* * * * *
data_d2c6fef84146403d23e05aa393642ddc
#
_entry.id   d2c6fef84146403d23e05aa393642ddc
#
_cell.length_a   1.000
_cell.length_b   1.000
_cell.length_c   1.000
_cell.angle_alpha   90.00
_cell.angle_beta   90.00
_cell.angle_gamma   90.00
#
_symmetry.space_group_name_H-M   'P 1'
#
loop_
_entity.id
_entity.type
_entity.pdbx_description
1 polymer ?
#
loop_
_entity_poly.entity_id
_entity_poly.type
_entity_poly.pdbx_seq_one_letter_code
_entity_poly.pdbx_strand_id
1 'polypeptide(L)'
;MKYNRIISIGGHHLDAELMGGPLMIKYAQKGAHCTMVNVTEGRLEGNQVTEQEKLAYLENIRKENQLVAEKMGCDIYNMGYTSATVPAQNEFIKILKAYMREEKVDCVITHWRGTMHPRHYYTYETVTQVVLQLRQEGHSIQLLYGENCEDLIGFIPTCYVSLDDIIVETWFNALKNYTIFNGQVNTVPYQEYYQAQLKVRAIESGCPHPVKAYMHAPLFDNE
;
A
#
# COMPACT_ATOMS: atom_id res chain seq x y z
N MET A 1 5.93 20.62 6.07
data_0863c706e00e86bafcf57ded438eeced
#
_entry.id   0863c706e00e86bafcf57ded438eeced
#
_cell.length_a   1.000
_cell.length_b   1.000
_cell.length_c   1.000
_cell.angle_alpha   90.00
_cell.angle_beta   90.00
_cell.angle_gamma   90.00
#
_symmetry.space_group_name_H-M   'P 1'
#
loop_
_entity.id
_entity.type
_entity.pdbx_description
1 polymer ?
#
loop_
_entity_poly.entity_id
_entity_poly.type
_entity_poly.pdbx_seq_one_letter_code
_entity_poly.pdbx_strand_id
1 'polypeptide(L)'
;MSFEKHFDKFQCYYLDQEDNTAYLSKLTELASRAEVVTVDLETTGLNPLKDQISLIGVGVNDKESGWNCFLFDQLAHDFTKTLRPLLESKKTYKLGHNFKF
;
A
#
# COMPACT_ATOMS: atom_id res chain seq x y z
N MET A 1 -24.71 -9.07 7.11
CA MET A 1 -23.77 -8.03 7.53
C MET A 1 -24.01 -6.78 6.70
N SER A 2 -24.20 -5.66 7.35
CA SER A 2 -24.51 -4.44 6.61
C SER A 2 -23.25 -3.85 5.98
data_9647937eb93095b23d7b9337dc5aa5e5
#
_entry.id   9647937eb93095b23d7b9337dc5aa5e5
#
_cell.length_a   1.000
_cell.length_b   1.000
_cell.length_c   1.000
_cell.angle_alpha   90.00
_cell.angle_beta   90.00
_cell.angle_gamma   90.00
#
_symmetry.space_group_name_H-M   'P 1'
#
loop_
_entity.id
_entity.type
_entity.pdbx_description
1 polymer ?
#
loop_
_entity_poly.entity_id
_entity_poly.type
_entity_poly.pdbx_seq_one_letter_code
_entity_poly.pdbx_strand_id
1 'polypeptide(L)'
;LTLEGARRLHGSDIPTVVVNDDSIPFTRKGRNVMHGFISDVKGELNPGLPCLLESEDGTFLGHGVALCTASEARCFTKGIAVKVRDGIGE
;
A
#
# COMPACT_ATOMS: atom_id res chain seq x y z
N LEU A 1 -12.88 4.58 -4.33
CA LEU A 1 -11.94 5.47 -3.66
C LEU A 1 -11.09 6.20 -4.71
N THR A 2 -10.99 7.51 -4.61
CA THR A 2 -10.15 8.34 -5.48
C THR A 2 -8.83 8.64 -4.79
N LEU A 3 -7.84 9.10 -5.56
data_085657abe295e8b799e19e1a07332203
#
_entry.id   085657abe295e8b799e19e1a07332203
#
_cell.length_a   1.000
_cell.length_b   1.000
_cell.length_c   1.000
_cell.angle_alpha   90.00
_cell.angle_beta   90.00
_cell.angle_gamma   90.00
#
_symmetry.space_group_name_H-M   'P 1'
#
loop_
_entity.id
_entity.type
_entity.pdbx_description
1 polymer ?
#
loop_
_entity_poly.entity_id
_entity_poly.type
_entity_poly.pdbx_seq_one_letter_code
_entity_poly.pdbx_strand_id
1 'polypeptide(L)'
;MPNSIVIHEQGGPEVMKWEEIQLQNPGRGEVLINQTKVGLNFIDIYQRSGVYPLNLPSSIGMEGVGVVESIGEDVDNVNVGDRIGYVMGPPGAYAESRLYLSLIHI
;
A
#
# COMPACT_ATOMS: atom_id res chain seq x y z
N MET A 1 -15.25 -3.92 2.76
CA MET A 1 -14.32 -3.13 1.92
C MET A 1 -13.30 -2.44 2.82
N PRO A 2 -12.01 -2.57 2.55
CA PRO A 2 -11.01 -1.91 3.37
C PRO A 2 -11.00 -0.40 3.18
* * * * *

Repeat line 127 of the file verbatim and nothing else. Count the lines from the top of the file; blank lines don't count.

_entity_poly.pdbx_seq_one_letter_code